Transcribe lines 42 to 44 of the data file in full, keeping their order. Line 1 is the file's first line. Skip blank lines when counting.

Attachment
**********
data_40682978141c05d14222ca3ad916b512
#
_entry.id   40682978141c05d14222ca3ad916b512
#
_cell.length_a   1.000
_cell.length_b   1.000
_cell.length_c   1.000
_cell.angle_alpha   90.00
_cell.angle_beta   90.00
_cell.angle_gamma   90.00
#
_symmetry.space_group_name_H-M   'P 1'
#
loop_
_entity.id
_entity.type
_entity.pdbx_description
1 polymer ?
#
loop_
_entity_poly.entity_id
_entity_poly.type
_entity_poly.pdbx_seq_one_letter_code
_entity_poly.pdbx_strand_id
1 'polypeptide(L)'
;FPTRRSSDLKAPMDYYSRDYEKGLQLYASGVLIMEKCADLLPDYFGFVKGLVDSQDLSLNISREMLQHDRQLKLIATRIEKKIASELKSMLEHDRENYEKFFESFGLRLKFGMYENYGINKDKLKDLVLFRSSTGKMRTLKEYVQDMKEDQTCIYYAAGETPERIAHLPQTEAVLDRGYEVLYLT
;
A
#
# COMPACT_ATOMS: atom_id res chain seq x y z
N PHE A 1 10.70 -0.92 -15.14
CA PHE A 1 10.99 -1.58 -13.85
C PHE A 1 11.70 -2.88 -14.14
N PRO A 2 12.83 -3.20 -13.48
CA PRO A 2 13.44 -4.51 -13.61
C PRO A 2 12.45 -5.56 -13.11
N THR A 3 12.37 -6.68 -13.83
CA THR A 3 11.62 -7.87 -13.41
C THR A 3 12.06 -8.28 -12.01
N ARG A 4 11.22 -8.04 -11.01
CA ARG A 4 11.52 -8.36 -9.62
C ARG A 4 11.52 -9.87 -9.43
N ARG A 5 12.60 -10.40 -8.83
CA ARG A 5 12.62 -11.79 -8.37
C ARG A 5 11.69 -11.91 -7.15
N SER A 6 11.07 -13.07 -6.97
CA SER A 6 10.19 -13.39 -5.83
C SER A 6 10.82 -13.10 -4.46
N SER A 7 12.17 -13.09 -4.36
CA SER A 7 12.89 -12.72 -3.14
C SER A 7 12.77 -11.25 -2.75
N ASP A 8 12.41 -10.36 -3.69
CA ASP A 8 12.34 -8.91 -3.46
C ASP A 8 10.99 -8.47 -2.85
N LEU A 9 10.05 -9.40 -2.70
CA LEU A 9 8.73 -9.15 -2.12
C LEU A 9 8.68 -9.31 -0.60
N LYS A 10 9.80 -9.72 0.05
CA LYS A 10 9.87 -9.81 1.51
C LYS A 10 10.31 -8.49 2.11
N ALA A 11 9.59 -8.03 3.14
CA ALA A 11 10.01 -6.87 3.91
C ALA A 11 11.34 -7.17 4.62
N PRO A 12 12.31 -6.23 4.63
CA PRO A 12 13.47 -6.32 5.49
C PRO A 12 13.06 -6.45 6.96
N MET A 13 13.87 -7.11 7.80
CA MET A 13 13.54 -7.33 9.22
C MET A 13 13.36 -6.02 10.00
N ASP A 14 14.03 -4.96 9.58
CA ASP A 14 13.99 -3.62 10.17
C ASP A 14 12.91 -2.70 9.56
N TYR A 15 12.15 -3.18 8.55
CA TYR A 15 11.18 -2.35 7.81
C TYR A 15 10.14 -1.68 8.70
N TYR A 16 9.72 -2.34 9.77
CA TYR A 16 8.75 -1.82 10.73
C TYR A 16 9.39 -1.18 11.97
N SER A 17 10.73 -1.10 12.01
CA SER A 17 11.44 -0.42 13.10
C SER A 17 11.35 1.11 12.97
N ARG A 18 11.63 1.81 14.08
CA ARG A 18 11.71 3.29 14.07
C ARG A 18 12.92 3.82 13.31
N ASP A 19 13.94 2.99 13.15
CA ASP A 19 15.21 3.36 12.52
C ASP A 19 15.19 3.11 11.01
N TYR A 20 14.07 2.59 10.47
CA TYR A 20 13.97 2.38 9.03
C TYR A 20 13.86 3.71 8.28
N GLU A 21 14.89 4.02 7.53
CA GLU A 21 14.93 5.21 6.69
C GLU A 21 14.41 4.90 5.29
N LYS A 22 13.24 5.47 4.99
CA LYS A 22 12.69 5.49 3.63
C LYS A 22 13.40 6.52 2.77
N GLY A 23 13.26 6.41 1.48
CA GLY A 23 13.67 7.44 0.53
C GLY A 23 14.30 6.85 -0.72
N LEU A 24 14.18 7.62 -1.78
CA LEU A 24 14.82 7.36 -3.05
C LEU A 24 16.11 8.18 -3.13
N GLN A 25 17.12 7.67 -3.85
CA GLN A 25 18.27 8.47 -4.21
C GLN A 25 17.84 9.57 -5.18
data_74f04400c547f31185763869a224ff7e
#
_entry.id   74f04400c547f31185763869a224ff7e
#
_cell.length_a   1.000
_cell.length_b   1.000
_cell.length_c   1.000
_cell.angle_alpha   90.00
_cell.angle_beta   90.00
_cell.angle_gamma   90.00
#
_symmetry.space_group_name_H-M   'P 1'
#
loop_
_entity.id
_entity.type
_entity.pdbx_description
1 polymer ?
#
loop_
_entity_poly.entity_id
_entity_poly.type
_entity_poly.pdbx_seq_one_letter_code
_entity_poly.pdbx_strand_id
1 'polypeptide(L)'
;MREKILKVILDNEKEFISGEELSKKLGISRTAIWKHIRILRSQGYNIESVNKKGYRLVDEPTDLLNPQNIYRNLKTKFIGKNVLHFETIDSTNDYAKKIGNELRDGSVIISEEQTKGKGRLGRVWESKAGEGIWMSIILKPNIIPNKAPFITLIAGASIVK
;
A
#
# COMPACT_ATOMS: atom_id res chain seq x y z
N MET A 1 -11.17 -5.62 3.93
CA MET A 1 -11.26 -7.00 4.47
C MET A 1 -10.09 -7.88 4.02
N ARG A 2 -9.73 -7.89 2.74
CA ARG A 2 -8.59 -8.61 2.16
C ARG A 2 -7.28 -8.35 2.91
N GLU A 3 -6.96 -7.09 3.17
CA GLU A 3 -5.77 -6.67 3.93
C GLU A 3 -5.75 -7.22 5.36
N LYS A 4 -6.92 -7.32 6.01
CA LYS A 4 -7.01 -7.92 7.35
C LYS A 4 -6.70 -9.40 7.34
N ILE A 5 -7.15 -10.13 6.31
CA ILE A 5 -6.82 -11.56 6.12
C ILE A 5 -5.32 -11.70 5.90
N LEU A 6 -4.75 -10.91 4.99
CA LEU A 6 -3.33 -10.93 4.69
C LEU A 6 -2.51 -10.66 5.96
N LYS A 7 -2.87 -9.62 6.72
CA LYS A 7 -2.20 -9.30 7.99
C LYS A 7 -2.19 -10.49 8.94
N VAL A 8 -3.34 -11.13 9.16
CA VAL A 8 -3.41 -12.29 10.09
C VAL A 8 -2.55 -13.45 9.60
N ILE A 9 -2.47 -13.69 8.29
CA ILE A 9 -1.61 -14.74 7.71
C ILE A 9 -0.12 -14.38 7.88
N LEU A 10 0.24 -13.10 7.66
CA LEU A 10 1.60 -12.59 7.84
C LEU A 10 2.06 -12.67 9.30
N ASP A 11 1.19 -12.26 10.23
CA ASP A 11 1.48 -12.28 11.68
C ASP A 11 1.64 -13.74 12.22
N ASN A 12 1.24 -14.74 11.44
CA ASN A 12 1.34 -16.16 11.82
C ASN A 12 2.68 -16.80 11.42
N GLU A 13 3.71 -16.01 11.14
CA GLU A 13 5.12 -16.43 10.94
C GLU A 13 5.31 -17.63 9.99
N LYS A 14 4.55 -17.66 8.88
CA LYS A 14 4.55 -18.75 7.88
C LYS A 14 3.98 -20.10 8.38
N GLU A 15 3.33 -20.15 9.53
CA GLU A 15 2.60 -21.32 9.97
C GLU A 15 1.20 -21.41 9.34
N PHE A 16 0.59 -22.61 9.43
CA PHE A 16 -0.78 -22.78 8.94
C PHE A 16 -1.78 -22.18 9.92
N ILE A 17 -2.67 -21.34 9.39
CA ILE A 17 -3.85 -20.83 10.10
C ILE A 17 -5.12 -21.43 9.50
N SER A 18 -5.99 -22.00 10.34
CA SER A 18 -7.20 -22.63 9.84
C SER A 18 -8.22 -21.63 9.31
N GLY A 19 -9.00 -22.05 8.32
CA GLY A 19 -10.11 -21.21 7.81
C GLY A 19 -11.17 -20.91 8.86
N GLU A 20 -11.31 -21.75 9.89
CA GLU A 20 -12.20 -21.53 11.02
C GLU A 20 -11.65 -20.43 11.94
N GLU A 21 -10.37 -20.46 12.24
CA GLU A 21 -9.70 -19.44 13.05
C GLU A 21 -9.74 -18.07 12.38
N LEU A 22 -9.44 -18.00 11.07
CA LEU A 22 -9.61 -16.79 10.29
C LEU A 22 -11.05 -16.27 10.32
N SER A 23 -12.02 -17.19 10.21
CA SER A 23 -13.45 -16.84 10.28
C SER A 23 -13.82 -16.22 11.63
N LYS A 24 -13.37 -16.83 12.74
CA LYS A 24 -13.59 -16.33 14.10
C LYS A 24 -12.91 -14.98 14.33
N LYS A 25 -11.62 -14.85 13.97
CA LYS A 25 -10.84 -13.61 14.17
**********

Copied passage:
C ARG A 4 11.52 -9.87 -9.43
N ARG A 5 12.60 -10.40 -8.83
CA ARG A 5 12.62 -11.79 -8.37